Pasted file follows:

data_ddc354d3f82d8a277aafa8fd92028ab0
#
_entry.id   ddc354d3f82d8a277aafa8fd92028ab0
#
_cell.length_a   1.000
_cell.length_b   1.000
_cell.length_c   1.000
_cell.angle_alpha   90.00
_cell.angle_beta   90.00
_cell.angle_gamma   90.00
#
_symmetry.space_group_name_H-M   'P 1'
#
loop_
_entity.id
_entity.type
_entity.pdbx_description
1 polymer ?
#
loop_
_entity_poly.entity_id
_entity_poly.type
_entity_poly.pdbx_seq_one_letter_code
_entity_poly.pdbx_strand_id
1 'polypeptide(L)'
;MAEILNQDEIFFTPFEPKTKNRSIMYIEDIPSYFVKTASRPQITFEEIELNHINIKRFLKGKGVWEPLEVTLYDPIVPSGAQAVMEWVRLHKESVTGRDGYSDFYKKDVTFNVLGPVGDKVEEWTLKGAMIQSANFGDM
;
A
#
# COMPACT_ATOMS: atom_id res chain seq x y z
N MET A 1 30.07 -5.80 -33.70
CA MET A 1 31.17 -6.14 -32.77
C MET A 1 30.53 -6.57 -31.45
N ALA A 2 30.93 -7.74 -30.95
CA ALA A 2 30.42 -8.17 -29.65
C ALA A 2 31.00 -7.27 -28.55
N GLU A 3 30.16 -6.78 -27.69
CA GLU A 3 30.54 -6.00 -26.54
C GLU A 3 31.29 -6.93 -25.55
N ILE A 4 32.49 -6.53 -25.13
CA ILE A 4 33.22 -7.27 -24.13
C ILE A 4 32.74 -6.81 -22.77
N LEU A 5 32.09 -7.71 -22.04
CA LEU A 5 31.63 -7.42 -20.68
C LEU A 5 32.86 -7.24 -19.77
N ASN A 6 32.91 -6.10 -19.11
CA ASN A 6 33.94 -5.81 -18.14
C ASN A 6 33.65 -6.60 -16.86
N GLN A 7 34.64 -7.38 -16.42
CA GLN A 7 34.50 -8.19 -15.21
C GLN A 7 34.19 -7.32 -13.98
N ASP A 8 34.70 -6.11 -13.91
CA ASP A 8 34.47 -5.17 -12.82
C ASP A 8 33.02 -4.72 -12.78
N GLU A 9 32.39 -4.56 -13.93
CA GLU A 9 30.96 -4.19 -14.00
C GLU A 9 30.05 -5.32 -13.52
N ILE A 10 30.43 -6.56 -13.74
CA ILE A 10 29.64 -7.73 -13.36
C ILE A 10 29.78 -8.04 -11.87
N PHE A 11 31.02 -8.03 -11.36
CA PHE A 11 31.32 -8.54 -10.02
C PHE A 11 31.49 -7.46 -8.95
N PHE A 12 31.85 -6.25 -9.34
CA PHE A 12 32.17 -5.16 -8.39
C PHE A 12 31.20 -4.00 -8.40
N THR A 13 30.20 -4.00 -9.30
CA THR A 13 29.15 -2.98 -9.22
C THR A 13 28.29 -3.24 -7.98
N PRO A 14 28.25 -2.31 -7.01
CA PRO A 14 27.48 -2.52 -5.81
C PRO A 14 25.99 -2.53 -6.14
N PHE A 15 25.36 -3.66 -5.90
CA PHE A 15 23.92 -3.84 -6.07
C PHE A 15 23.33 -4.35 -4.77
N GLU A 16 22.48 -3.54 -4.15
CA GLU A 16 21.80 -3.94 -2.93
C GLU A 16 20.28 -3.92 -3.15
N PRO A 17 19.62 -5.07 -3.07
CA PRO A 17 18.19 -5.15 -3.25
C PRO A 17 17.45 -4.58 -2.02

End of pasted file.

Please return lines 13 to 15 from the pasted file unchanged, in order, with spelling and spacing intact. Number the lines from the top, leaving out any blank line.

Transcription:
#
loop_
_entity.id